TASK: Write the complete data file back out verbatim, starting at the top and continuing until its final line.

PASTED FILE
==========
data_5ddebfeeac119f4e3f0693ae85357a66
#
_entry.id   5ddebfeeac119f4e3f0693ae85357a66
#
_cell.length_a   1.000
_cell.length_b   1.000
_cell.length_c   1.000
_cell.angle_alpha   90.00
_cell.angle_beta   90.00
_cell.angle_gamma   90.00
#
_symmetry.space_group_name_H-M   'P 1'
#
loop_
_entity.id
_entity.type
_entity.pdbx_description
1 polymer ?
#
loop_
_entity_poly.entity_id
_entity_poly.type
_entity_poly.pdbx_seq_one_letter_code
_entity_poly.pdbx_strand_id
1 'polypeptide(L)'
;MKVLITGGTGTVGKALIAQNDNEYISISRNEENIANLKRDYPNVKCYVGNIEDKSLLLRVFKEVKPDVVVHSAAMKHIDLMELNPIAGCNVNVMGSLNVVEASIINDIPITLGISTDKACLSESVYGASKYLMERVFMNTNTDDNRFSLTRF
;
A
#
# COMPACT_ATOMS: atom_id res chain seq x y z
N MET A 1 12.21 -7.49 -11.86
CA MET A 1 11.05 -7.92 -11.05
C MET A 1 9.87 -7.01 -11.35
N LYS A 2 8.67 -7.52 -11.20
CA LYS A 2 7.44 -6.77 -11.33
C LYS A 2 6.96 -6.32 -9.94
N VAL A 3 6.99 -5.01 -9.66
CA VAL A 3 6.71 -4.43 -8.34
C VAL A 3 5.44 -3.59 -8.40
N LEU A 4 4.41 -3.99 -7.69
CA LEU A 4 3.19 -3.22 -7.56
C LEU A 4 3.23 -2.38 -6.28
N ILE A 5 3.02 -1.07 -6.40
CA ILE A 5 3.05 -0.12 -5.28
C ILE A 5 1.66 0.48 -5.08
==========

data_5ddebfeeac119f4e3f0693ae85357a66
#
_entry.id   5ddebfeeac119f4e3f0693ae85357a66
#
_cell.length_a   1.000
_cell.length_b   1.000
_cell.length_c   1.000
_cell.angle_alpha   90.00
_cell.angle_beta   90.00
_cell.angle_gamma   90.00
#
_symmetry.space_group_name_H-M   'P 1'
#
loop_
_entity.id
_entity.type
_entity.pdbx_description
1 polymer ?
#
loop_
_entity_poly.entity_id
_entity_poly.type
_entity_poly.pdbx_seq_one_letter_code
_entity_poly.pdbx_strand_id
1 'polypeptide(L)'
;MKVLITGGTGTVGKALIAQNDNEYISISRNEENIANLKRDYPNVKCYVGNIEDKSLLLRVFKEVKPDVVVHSAAMKHIDLMELNPIAGCNVNVMGSLNVVEASIINDIPITLGISTDKACLSESVYGASKYLMERVFMNTNTDDNRFSLTRF
;
A
#
# COMPACT_ATOMS: atom_id res chain seq x y z
N MET A 1 12.21 -7.49 -11.86
CA MET A 1 11.05 -7.92 -11.05
C MET A 1 9.87 -7.01 -11.35
N LYS A 2 8.67 -7.52 -11.20
CA LYS A 2 7.44 -6.77 -11.33
C LYS A 2 6.96 -6.32 -9.94
N VAL A 3 6.99 -5.01 -9.66
CA VAL A 3 6.71 -4.43 -8.34
C VAL A 3 5.44 -3.59 -8.40
N LEU A 4 4.41 -3.99 -7.69
CA LEU A 4 3.19 -3.22 -7.56
C LEU A 4 3.23 -2.38 -6.28
N ILE A 5 3.02 -1.07 -6.40
CA ILE A 5 3.05 -0.12 -5.28
C ILE A 5 1.66 0.48 -5.08